The resolution is where things went south, however. There actually being two killers is a genuine clever twist: the initial murders of Ginny and Brandi were actually a purely human matter, and a clever witch-hunter decided to take advantage of the killer going uncaught and conceal the true nature of her own murders by making them look like the work of the same unsub. Hiding your crimes by making them look like a continuation of a unrelated, pre-existing matter is a classic strategy, one which was memorably used to great effect by Takano. Miyo Takano, I mean; not Zoe Takano. (You thought I wouldn’t find I way to make a Zoe Takano reference in this review – but you were wrong! I shall never cease my flagellation of that deceased equine!).

In any case, while two unrelated killers might be reasonable, bringing in a third murderer – also entirely unconnected to the other two – really starts to seem contrived. And having that third murderer be suddenly revealed, with no build-up whatsoever, as the vengeful ghost of a villain from a previous book, who escaped hell off-screen while nobody was looking, but it was actually totally common knowledge that she was at large, it’s just that everybody conveniently forgot to mention it until after the reveal had already taken place… captain, our suspension of disbelief is giving it all she’s got, but she cannae take much more of this!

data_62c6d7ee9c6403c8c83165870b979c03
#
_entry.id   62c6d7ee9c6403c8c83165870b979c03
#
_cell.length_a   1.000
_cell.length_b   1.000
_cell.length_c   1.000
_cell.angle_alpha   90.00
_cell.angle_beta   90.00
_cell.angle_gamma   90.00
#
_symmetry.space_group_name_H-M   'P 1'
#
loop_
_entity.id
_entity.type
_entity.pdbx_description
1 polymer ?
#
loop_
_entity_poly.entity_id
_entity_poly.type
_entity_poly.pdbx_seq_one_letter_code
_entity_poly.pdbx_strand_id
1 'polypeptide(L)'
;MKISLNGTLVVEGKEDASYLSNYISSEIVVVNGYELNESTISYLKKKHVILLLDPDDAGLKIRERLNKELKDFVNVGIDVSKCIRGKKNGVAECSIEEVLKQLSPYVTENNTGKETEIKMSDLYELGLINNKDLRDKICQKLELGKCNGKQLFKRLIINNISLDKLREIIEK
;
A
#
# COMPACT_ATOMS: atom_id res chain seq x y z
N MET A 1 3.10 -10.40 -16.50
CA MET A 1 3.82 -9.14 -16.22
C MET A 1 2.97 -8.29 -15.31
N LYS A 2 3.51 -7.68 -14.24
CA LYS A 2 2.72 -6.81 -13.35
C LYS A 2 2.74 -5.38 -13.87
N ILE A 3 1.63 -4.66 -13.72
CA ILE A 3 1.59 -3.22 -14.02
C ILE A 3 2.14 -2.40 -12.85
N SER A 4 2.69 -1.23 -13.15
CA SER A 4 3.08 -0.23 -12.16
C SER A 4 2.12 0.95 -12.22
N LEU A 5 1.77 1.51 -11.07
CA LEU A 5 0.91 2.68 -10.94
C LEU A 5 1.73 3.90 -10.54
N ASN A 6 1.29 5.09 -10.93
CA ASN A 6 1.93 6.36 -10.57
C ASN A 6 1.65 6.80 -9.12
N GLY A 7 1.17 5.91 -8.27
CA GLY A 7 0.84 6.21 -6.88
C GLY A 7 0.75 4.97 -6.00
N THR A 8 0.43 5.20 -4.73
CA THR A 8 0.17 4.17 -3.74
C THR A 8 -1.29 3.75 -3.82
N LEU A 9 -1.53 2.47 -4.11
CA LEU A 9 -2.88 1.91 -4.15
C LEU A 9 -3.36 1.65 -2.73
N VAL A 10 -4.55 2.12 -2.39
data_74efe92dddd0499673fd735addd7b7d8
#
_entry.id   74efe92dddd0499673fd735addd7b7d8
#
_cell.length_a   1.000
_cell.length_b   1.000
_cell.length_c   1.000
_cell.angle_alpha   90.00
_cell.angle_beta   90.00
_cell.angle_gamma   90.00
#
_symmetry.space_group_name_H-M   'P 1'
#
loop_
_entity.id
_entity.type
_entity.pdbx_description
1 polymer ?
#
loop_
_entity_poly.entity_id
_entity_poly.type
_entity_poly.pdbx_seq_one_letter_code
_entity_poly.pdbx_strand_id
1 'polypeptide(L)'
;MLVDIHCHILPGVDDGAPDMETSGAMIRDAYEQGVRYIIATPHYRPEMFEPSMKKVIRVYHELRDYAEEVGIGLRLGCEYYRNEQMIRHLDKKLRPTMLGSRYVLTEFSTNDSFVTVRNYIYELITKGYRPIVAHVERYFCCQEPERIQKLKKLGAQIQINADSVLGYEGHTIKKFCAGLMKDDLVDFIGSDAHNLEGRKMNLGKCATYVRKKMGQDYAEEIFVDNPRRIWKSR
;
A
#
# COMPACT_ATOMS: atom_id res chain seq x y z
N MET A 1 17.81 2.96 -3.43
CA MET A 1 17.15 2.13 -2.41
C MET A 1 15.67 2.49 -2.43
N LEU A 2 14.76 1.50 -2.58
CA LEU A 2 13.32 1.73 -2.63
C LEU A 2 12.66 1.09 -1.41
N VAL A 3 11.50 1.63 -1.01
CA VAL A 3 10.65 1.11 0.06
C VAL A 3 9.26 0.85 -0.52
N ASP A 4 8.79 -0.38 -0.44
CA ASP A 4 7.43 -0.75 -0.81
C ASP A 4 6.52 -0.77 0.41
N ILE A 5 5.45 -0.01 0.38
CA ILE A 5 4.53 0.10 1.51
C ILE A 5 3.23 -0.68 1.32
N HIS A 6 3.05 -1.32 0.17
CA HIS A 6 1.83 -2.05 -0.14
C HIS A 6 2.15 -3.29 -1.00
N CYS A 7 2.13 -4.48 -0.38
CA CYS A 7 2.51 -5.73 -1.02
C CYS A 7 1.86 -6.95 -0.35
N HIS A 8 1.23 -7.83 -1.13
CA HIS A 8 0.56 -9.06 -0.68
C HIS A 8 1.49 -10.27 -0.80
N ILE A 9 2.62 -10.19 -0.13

The book ends on two cliffhangers. One, the witch-hunter villain managed to slip away without being caught: perhaps so the protagonists’ pursuit of her can continue into the next book, or perhaps so she can suddenly reappear when we least expect it, or perhaps, just possibly, to completely disappear and just inexplicably never have her subplot be resolved or mentioned again, like those fox maiden women or that shapeshifter guy. (Though I must admit to conflicted feelings about that shapeshifter guy. On the one hand, it offends my sense of closure, to so blatantly set up him escaping from prison and returning as an antagonist only for it to never happen. On the other hand, he was probably the series’ second-lamest villain, right behind Mr. Not-Really-Jack-the-Ripper, so I’m not really rooting for his return, either. Really, a footnote saying that it just so happened that he slipped in the shower and died offscreen would be the best outcome here. Hey, if a villain can escape from hell and come back to life offscreen…)